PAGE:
But Bositis, who has supervised the Joint Center's polling, said the effect "has been amplified with the purpose of trying to give some hope to the McCain supporters."

None of those discussing the effect quote those who have dealt with racial voting, as he has done in the issue of redistricting to take account of race, Bositis said.

Moreover, whites have elected black candidates in such states as Colorado and Illinois.

On ABC's "This Week" on Sunday, former Republican House speaker Newt Gingrich said, "First of all, I don't think there was a Bradley effect. I think that was an excuse by Melvin Field because his poll was entirely wrong."

"He missed absentee voters. Right," said host George Stephanopoulos.

"Well, and he missed rural voters in a year when he had a gun control initiative on the ballot. I had lunch with one of Wilson's deputies this week who pointed out Wilson beat Brown coming from behind exactly the same week that Deukmejian beat Bradley." Referring to state Attorney General George Deukmejian and California Gov. Edmund G. (Jerry) Brown Jr.'s Senate race against San Diego Mayor Pete Wilson, Gingrich said, "Brown of course is white and is now the attorney general. But so let me just start and say, the most you can find in California is 2% or 3% difference between Deukmejian and Wilson. So it's very hard to argue there was a Bradley effect in the first place."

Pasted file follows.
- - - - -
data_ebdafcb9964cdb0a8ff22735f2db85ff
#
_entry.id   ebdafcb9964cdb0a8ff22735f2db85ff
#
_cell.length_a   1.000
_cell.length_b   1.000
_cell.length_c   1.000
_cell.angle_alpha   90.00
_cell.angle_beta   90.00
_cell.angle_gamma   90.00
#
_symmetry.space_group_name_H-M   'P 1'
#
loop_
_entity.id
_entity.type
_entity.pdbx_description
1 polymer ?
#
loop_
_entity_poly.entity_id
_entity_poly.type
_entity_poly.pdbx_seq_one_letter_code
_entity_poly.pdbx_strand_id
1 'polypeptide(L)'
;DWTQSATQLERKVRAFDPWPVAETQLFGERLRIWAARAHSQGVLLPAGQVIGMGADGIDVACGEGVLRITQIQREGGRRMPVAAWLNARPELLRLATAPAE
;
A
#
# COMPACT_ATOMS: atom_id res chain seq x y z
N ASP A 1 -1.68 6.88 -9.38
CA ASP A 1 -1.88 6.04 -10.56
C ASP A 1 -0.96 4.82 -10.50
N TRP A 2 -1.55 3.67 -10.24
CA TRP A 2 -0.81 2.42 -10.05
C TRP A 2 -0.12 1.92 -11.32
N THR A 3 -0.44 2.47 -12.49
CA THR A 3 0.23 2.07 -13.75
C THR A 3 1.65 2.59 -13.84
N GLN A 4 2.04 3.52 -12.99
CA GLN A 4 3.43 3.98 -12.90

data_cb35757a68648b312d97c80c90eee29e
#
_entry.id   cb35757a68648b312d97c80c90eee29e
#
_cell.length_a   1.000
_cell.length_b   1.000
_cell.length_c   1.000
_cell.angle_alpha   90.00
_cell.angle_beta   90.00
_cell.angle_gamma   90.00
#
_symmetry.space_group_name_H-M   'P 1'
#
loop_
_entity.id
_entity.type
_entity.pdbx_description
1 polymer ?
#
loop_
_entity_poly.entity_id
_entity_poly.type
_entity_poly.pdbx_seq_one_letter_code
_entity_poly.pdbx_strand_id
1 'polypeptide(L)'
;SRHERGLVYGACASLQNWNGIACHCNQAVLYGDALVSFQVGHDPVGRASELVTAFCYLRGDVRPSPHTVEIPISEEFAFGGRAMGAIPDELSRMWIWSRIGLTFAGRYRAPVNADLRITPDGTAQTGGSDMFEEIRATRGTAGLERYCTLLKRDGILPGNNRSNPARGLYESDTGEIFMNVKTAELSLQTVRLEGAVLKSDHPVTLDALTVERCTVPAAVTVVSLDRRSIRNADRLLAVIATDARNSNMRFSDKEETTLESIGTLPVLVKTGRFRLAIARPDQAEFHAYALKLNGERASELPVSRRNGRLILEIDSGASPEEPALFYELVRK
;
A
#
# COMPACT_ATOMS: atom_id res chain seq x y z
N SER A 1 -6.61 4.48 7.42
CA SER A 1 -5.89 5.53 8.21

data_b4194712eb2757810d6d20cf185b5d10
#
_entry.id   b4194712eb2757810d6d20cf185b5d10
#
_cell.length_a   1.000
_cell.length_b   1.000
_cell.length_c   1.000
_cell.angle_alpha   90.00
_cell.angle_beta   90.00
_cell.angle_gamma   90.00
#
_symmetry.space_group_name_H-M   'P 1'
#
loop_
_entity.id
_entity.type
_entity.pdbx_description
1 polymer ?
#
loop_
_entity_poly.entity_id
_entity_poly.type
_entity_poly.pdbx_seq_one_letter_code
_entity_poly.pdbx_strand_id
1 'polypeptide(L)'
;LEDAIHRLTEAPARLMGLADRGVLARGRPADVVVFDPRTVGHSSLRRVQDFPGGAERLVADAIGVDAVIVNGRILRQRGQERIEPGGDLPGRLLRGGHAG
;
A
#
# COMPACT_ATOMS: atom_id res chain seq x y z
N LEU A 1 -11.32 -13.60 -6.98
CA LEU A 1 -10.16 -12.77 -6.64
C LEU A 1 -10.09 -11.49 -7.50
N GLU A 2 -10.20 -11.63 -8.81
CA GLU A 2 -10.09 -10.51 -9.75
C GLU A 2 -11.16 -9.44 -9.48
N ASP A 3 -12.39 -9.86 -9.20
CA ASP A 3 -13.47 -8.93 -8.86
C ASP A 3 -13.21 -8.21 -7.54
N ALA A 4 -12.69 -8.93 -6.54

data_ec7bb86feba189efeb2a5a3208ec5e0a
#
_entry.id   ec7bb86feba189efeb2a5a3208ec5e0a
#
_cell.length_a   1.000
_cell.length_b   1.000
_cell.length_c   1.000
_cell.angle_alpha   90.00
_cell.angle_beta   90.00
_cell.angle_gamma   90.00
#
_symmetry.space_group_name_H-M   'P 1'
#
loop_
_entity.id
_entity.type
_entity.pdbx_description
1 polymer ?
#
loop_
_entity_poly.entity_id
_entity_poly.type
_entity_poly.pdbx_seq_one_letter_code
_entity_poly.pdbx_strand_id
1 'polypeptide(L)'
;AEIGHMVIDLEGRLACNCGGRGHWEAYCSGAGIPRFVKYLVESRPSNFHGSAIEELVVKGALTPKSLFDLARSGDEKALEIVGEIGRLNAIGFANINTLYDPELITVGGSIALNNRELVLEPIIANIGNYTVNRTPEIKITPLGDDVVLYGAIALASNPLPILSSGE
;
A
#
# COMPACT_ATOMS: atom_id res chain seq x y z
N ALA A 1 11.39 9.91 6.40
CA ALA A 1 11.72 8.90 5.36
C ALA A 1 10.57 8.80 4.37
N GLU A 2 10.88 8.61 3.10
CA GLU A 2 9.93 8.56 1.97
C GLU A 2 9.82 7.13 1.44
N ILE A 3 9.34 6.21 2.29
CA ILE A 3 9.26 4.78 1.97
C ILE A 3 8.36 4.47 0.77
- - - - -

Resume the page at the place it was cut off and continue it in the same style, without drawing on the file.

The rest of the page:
In Poll, Voters Say Media Are Pulling for Obama

"Voters overwhelmingly believe that the media wants Barack Obama to win the presidential election. By a margin of 70%-9%, Americans say most journalists want to see Obama, not John McCain, win on Nov. 4. Another 8% say journalists don't favor either candidate, and 13% say they don't know which candidate most reporters support," according to the News Coverage Index conducted by the Pew Research Center's Project for Excellence in Journalism.

"In recent presidential campaigns, voters repeatedly have said they thought journalists favored the Democratic candidate over the Republican. But this year's margin is particularly wide," the Pew Center said on Wednesday. "In the current campaign, Republicans, Democrats and independents all feel that the media wants to see Obama win the election."